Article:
This blog is the second of a two-part series. In the first installment, I explained how retailers use beacon technology, and more recently, audio beacon technology, to expand communications with consumers while tailoring such communications to consumers’ surroundings.1 Despite the successes retailers have experienced as a result of the implementation of the technology, consumers have recently voiced concerns—some going as far as instituting lawsuits—regarding their privacy.2 Specifically, users of mobile applications with integrated audio beacon technology have alleged that the technology “listens in” and “records” users’ private conversations without their knowledge.3 In this blog post, I will discuss the applicability of both federal and state privacy law to concerns that have been voiced with respect to audio beacon technology.
Federal Electronic Communications Privacy Act (“ECPA”)
The use of audio beacon technology implicates the ECPA, 18 U.S.C. § 2511. The relevant portion of the statute reads:
Except as otherwise specifically provided in this chapter any person who intentionally intercepts, endeavors to intercept, or procures any other person to intercept or endeavor to intercept, any wire, oral, or electronic communication….shall be punished as provided in subsection (4) or shall be subject to suit as provided in subsection (5).4
“[I]ntercept” means the aural or other acquisition of the contents of any wire, electronic, or oral communication through the use of any electronic, mechanical, or other device.5 “[C]ontents”, when used with respect to any wire, oral, or electronic communication, includes any information concerning the substance, purport, or meaning of that communication.6 Of course, the prohibition does not apply where the intercepting party is a party to the communication or where one of the parties to the communication has given prior consent to such interception.7
Because audio beacon technology is still in its early stages, there is a lack of apparent case law addressing the specific issues presented by the use of the technology. From the plain reading of the federal statute, it seems that some providers of audio beacon technology do not trigger the oral communications facet of ECPA, making adequacy of consent in this respect a non-issue.8 For example, one provider of the technology, TONE, explains on its website, “Unlike other technologies, TONE doesn’t need to record what you’re watching or listening to, what’s going on in the room, or your private conversations. Our technology ONLY listens for our TONEs, ensuring your valuable privacy!”9 If understood correctly, it seems that TONE’s audio beacon technology would not qualify as “interception” of oral communications as defined by the statute. While a mobile app user’s microphone is in fact accessed by the app in order to pick up audio beacon signals within the mobile device’s range, and presumably oral conversation is “picked up,” the content of such conversation is never acquired. If TONE’s technology functions as its website articulates, the technology is unable to interpret the “substance, purport, or meaning of that communication,” and is therefore not actionable under the ECPA.10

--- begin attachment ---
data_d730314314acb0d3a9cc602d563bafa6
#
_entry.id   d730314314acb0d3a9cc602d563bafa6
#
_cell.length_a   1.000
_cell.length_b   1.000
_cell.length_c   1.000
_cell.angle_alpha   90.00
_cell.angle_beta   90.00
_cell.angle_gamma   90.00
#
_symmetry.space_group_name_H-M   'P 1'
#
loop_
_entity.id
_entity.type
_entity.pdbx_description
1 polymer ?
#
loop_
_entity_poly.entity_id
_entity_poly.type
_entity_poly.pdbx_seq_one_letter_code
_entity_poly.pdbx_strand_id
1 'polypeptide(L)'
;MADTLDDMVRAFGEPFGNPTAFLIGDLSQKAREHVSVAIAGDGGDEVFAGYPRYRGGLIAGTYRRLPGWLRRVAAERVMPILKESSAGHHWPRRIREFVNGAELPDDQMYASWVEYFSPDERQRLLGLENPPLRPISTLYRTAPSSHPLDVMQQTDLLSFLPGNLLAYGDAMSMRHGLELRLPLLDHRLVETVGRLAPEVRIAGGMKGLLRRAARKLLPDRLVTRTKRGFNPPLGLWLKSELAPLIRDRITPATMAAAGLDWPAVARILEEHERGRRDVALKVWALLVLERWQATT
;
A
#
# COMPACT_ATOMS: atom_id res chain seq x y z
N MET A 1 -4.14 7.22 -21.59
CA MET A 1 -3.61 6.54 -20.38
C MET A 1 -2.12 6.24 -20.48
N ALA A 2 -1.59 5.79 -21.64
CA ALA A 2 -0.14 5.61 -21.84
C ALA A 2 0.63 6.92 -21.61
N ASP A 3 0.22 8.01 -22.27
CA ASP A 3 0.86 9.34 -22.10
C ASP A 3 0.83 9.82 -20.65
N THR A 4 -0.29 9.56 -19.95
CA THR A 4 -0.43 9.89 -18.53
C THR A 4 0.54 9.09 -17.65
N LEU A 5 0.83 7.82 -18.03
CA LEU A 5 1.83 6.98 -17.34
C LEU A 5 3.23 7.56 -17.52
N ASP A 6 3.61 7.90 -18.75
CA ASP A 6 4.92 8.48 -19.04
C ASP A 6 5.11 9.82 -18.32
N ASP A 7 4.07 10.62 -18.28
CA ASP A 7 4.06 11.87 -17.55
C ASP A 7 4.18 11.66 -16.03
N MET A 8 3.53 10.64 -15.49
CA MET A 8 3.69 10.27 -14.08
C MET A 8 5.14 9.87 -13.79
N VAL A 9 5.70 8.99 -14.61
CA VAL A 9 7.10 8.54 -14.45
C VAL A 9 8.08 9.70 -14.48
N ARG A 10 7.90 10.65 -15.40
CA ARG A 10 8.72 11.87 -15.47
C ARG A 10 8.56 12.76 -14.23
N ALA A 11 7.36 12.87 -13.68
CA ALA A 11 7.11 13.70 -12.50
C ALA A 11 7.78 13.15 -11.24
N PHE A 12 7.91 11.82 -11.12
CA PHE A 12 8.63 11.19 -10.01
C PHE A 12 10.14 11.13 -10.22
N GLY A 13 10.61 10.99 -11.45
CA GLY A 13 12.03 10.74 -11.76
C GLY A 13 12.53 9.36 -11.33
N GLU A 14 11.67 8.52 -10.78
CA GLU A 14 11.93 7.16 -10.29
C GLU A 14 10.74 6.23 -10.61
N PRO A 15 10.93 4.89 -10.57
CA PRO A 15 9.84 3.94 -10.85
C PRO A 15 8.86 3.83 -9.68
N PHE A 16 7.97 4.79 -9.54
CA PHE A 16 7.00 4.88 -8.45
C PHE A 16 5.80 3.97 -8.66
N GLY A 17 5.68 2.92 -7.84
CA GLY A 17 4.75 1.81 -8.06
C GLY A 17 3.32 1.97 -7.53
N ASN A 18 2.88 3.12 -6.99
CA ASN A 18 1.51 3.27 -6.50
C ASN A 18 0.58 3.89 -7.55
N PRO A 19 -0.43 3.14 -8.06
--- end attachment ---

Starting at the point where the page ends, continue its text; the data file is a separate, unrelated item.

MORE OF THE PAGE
As for other providers who do not make explicitly clear how their audio technology functions (and TONE, if its technology does not truly function as articulated), it seems that the oral communications facet of the ECPA may be triggered, in which the focus of legal analysis becomes adequacy of the user’s consent to interception.11 Furthermore, it is unclear whether TONE’s audio beacon technology triggers the electronic communication facet of the ECPA. If a court were to employ a liberal reading of the statute, a beacon sending a signal and a user’s microphone receiving that signal may constitute an “electronic communication,” and the application’s use of such communication to send tailored notifications to the user may constitute “interception.”12 Likewise, if this is the case, the focus of the legal analysis becomes adequacy of the user’s consent to interception.13
While the Golden State Warriors app does request permission to access a user’s microphone, federal courts have made clear that a party may consent to the interception of only part of a communication or to the interception of only a subset of its communications.16 In order to limit risk concerning the app’s access of a users’ microphones, it is important that users are given notice of what exactly they are consenting to – and it is a lack of this adequate notice that the plaintiffs in the suit against the Golden State Warriors complain of.17
In order to mitigate risk of liability under the ECPA, companies should ensure that their apps inform users of the circumstances in which their microphones are accessed (e.g., only while the app is open vs. in the background while the app is running, etc.), the types of communications that are accessed (e.g., does it have the capability to interpret oral communications?), as well as the purpose of such access (e.g., to tailor advertisements that are sent to users’ mobile devices).
Applicability of State Law
Federal statute is only preemptive of state law in situations where there is no state law on the subject of conversation interception, or state law is less strict.18 For example, because Michigan’s privacy law is stricter than the ECPA, any claims brought to state court in Michigan will be analyzed under the stricter Michigan law.19